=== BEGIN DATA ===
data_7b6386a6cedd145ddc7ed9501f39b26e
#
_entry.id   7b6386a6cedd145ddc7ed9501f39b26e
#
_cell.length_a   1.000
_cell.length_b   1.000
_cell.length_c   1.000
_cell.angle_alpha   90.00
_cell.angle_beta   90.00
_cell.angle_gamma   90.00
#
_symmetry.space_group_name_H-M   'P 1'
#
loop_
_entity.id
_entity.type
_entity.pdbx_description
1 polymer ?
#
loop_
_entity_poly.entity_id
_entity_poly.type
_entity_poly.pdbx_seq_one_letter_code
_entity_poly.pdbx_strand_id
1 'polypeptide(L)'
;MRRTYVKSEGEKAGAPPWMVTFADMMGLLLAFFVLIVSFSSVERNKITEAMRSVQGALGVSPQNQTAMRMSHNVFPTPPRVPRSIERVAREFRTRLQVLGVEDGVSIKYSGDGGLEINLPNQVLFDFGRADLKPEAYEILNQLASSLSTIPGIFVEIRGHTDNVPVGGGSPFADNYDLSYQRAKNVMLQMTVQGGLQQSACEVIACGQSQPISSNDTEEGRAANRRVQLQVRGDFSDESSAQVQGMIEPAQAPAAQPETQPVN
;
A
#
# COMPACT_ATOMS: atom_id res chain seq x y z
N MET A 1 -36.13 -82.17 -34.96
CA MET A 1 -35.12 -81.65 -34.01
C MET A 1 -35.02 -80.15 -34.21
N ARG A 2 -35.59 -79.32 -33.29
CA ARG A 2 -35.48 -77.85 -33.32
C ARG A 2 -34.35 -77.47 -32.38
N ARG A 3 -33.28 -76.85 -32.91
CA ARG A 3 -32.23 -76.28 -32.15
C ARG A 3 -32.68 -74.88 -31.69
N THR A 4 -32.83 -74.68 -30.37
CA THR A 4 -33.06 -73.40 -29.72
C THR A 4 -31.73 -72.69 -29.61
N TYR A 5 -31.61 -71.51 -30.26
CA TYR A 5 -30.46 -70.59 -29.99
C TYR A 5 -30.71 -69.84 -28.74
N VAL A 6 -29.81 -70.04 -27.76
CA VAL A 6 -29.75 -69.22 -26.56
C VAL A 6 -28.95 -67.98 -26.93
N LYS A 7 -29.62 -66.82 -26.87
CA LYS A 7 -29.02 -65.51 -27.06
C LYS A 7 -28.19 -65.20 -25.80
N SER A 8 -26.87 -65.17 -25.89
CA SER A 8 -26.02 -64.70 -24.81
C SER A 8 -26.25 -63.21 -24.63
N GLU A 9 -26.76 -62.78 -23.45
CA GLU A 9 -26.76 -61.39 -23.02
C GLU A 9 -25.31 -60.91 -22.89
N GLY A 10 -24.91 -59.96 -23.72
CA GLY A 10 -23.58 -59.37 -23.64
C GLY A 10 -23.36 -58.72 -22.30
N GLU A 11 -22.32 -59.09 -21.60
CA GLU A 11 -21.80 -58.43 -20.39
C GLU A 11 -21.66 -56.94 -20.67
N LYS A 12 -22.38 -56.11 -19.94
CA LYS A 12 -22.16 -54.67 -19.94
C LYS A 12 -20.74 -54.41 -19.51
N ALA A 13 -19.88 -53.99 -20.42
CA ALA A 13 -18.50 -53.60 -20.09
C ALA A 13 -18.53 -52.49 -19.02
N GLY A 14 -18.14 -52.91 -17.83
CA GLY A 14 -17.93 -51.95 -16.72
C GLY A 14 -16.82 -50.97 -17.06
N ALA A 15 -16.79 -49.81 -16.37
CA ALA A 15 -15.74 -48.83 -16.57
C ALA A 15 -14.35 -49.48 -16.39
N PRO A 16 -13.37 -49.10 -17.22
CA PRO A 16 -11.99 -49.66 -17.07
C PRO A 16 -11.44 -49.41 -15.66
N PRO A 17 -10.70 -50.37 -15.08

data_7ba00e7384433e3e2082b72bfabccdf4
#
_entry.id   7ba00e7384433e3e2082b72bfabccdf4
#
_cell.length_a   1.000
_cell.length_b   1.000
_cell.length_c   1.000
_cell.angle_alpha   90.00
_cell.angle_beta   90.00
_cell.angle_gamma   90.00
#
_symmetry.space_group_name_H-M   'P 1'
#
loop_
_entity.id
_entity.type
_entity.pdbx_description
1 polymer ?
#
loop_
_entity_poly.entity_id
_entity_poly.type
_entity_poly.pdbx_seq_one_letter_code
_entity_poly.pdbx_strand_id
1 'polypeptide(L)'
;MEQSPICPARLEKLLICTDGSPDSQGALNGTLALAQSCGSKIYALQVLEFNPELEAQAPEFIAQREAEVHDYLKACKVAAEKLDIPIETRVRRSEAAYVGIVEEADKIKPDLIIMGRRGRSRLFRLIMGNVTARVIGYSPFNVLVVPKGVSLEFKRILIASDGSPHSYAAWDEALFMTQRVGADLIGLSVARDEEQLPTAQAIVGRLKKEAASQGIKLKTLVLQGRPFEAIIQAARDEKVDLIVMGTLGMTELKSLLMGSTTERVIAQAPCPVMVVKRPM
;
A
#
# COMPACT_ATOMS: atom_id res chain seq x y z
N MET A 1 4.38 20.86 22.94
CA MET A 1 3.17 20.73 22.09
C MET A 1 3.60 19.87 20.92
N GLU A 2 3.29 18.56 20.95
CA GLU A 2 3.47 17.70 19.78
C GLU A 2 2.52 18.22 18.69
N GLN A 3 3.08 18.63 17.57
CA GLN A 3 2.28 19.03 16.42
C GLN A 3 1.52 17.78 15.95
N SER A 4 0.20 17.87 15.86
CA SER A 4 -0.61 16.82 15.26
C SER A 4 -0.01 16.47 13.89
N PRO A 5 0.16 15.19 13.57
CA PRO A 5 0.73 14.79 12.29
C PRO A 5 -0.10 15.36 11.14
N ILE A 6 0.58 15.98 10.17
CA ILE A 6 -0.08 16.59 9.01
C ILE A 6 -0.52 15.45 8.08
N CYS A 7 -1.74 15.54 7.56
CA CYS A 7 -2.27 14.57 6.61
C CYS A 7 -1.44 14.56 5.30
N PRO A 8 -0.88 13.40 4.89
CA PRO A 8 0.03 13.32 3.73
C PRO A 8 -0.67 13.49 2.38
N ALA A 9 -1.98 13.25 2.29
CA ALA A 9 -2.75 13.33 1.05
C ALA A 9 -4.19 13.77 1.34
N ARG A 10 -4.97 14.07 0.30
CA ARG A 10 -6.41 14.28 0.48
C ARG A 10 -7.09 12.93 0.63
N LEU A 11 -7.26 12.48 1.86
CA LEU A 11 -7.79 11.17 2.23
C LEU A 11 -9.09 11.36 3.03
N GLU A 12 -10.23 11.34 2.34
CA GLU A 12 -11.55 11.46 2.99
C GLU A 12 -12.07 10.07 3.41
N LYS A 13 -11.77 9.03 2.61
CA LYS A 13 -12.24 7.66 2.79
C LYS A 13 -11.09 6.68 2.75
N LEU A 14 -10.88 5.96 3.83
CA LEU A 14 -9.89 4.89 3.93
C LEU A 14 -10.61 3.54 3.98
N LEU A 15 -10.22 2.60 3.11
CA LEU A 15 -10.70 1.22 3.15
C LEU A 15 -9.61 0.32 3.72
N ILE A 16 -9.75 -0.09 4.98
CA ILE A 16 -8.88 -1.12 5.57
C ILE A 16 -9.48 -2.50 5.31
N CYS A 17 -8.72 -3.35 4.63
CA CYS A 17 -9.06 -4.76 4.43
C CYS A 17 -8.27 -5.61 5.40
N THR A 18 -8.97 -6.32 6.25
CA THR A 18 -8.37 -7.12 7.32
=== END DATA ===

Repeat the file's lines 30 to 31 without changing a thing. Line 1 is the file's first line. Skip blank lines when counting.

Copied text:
# COMPACT_ATOMS: atom_id res chain seq x y z
N MET A 1 -36.13 -82.17 -34.96